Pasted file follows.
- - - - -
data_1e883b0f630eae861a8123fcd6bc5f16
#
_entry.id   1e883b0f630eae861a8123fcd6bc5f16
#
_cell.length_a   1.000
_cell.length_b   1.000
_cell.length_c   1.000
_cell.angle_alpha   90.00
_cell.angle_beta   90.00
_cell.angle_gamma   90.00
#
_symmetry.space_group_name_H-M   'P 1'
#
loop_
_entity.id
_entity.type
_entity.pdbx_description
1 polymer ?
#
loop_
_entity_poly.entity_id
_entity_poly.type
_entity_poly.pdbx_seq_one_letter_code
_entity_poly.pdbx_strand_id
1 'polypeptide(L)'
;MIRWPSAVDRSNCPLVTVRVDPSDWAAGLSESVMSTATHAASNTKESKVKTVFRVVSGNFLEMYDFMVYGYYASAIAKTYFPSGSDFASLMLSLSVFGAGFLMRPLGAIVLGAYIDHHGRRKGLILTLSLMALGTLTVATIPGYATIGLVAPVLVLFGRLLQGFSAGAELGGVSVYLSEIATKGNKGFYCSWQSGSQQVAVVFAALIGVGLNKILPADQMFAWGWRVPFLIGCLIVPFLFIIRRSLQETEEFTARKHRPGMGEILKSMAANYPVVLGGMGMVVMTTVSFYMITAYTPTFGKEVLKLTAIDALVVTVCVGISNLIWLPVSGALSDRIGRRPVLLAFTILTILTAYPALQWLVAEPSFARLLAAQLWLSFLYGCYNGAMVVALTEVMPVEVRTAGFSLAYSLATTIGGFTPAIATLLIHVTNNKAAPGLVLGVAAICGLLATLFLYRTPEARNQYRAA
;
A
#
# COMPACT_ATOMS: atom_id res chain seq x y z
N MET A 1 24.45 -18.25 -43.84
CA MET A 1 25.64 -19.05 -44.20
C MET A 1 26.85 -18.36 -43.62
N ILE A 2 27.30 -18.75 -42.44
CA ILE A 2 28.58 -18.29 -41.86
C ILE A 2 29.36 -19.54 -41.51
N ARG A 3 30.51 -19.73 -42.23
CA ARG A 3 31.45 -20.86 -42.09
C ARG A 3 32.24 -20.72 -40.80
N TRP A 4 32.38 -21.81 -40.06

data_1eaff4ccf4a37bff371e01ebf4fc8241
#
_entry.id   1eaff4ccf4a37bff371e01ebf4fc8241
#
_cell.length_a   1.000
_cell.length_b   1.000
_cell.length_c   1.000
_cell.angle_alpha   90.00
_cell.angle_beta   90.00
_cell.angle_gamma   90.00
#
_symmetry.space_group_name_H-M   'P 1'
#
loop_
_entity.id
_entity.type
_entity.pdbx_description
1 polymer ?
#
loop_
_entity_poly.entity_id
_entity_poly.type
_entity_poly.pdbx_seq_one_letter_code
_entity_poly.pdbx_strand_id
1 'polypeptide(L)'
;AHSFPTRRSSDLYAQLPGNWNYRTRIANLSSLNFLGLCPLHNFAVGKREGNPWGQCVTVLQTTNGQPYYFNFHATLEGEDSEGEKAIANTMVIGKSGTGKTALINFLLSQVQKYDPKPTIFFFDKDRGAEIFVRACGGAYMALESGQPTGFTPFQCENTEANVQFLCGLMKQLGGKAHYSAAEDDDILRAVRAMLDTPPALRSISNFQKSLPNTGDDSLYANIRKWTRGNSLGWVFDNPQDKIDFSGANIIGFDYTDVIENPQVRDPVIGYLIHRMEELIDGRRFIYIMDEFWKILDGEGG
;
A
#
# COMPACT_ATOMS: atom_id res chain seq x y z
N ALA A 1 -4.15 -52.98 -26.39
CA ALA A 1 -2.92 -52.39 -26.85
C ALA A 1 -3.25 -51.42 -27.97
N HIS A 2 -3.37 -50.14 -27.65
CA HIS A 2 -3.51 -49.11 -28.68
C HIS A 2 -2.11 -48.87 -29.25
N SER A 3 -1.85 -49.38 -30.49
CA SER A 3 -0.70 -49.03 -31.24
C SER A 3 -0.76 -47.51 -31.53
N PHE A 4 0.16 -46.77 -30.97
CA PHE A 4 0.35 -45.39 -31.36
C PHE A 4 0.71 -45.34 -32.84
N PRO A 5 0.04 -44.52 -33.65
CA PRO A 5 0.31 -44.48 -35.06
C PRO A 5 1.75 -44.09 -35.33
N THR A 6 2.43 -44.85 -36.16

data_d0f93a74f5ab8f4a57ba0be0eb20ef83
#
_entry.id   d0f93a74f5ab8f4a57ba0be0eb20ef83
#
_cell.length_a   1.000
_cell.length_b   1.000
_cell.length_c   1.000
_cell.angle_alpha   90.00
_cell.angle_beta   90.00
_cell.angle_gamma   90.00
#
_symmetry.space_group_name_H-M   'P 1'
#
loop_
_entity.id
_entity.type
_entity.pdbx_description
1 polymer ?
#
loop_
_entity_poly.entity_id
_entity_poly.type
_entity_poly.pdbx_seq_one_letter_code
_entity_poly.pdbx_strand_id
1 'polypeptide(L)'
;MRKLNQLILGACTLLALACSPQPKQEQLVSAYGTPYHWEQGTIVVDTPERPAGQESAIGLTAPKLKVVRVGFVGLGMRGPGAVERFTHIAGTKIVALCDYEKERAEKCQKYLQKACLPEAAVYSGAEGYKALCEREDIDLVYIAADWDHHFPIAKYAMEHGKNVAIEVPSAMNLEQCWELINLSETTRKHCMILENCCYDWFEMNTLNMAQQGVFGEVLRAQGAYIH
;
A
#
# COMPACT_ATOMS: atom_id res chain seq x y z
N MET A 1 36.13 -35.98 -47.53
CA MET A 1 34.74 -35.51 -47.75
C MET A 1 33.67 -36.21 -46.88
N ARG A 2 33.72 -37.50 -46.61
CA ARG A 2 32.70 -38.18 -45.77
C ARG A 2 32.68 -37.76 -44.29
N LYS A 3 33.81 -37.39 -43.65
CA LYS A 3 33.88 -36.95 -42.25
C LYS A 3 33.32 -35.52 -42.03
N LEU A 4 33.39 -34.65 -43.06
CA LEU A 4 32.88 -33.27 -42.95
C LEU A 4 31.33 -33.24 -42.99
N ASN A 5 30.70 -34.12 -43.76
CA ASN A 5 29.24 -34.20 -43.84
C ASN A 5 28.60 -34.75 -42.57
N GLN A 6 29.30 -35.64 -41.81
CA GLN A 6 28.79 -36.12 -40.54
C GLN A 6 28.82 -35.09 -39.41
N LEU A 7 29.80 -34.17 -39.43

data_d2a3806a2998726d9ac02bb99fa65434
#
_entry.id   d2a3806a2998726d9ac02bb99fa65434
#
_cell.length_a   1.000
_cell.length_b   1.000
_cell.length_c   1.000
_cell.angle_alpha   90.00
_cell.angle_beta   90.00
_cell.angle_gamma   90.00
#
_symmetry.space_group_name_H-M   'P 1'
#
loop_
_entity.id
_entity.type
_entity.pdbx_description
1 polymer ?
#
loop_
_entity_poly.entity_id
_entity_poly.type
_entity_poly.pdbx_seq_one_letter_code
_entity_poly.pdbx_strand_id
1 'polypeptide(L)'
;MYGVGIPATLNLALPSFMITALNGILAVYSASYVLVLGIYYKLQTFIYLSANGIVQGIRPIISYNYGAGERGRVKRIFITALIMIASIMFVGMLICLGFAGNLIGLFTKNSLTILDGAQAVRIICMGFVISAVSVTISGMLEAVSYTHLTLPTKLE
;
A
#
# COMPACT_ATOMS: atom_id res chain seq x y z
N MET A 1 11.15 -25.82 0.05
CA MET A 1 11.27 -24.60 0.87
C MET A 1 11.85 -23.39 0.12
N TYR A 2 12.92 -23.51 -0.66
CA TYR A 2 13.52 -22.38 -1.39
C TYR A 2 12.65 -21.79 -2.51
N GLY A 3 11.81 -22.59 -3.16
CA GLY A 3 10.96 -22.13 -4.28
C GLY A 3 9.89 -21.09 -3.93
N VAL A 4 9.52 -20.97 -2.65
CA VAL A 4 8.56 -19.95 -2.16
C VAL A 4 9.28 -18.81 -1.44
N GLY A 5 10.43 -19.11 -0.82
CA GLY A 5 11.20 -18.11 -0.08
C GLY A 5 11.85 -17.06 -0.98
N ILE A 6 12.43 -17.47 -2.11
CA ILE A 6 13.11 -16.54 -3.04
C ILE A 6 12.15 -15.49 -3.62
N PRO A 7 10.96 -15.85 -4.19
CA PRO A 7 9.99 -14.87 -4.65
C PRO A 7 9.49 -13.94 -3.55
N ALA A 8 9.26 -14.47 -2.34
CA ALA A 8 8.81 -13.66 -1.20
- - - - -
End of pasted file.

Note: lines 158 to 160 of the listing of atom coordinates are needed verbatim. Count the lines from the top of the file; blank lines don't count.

_entity_poly.pdbx_seq_one_letter_code
_entity_poly.pdbx_strand_id
1 'polypeptide(L)'